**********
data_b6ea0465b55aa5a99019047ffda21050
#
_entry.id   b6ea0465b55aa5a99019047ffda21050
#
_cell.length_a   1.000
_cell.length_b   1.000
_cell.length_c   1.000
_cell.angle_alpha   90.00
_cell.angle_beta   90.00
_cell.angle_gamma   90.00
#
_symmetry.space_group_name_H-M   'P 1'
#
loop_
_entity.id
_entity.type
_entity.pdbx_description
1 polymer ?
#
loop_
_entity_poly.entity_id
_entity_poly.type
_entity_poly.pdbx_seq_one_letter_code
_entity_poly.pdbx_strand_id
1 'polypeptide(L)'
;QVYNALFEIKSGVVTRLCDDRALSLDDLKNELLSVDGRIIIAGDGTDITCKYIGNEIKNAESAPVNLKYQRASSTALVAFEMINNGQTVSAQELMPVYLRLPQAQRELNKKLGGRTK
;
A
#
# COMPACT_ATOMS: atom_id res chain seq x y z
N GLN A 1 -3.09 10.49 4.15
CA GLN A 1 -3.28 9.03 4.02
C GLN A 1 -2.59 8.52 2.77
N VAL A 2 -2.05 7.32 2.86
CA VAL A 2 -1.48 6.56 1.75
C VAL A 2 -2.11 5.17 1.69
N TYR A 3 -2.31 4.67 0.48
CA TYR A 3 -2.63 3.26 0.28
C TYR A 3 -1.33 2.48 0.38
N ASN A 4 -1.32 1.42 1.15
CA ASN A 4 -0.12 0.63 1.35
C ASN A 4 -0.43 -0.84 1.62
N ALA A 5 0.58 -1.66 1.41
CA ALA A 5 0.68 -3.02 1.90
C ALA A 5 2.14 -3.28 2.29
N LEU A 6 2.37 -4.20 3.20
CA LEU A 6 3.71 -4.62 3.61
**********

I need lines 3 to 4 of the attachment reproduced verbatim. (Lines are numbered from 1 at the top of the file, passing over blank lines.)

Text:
_entry.id   b6ea0465b55aa5a99019047ffda21050
#